I am alive because of Vladimir Jabotinsky. True, I was born nearly two decades after the Revisionist Zionist leader's death, but that is a mere technicality, a wrinkle in time.
The facts are not in dispute: Jabotinsky inspired my beloved uncle, Zvi Lichtenberg, who became a leader of Betar (the Revisionist youth movement) in Warsaw and left Poland for Palestine. When the War began, Zvi obtained a
Palestine student visa for my father, thereby enabling him to flee Warsaw one stop ahead of the invading Germans and make his way to Palestine.
I first became aware of this story over a quarter century ago when I brought my then new wife to meet my Israel family. My uncle greeted us by asking in Hebrew, "Do you know how your father was saved from the Holocaust?" Small talk was not his generation's strong suit.
These memories came rolling back as I recently read Hillel Halkin's remarkable new biography, “Jabotinsky: A Life”(Yale University Press), which deftly traces and provides new insight into Jabotinsky's journey from Odessa
childhood to Italian University dandy to renowned journalist to Zionist icon. Reading Halkin's book confirms Jabotinsky’s place as the 20th century’s most prescient Jewish political thinker.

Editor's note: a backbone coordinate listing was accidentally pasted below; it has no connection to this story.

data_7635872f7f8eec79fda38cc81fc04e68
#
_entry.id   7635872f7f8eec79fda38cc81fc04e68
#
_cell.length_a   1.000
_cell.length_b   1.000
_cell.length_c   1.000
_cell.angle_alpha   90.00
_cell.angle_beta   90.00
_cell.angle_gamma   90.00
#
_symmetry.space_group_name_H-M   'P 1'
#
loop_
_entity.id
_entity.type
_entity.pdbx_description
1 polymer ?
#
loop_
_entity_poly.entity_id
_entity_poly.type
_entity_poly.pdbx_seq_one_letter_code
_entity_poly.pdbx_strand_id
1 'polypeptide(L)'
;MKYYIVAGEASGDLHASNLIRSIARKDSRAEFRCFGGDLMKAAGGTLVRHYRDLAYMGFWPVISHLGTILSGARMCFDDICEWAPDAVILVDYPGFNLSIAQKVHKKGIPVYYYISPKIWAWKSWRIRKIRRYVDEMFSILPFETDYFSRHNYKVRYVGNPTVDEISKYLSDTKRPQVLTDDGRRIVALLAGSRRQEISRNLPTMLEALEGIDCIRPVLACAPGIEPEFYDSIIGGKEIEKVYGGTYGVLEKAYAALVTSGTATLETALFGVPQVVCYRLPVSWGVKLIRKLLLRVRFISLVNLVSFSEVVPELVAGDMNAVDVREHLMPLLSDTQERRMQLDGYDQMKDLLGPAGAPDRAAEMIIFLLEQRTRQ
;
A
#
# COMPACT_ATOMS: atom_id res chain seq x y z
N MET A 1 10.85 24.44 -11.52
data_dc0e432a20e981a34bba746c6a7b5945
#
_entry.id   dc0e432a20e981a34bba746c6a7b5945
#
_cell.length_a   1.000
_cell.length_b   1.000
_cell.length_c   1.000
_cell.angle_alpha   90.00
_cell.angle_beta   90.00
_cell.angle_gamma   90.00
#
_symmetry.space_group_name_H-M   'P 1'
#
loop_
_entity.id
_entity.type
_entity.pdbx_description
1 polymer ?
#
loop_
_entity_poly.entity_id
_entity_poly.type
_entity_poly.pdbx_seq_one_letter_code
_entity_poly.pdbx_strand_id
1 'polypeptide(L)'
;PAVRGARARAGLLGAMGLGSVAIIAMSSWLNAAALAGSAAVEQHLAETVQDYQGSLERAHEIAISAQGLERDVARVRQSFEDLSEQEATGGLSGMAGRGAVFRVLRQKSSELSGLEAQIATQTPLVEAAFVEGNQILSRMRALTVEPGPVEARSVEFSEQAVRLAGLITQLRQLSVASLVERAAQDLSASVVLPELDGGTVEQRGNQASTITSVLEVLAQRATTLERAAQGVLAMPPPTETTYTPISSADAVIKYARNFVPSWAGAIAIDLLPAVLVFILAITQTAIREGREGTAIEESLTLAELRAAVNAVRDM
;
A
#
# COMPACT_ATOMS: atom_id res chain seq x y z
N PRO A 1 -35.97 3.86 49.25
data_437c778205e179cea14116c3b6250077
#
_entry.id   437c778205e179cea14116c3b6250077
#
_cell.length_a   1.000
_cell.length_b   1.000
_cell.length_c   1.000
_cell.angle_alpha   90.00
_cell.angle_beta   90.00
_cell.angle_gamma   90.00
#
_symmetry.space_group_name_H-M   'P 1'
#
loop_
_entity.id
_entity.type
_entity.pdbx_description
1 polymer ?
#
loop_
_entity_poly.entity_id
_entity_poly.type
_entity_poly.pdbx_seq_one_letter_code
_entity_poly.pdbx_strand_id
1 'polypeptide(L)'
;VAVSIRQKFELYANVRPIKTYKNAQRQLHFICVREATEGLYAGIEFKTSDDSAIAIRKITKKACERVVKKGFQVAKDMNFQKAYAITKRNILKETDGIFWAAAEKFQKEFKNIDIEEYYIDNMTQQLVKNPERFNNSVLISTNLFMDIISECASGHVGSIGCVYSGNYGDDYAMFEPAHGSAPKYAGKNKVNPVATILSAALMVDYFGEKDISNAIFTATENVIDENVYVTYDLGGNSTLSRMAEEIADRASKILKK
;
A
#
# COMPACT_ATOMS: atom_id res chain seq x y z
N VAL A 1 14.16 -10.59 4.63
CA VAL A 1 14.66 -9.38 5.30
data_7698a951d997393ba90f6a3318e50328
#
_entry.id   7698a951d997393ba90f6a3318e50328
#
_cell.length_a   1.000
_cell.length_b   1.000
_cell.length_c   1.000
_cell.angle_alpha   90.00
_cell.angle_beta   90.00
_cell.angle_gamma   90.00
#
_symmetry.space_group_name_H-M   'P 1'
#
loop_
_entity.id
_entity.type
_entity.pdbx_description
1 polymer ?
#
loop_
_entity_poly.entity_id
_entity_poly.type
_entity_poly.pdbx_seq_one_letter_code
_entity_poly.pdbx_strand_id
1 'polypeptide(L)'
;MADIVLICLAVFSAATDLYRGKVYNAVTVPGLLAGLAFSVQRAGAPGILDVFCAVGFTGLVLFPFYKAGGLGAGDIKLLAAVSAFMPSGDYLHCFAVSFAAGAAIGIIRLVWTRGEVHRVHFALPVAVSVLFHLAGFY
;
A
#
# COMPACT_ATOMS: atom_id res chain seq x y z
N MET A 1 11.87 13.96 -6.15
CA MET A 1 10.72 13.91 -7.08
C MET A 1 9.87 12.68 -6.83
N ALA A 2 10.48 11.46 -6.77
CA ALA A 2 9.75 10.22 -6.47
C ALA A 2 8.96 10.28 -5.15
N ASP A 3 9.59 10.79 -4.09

My uncle made aliyah in 1935 and was promptly wounded in the 1936 Arab revolt. My grandparents were erroneously told that Zvi had died of his wounds.His successor as leader of Betar Warsaw, Eliyahu Meridor (father of former Likud minister Dan Meridor), organized a memorial service for Zvi, who was hailed as a martyr for the Revisionist Zionist cause. About a month after the eulogies, Zvi returned to Warsaw to convalesce. Family lore has it that Meridor never forgave Zvi for embarrassing him by returning alive.
Zvi's parents urged him to remain. But Zvi heard Jabotinsky's clarion call for "evacuation" and was convinced Polish Jewry was doomed. He returned to Palestine and became an Irgun fighter. My grandparents too heard Jabotinsky speak on Warsaw's Nowolipie Street. They returned home visibly shaken but remained. Halkin writes that in a Warsaw speech two months before the German invasion, Jabotinsky criticized his audience for "behaving as if their doom had already been sealed." But where could my grandparents go? Where would they leave their elderly mothers?
So today, Israel Independence Day, this Zionist left-winger acknowledges his family's debt to the father of right-wing Zionism.
Today, I celebrate the birthday of the country I continually return to and love, even as I mourn the grandparents I never knew.
Barry Lichtenberg practices law in Manhattan.
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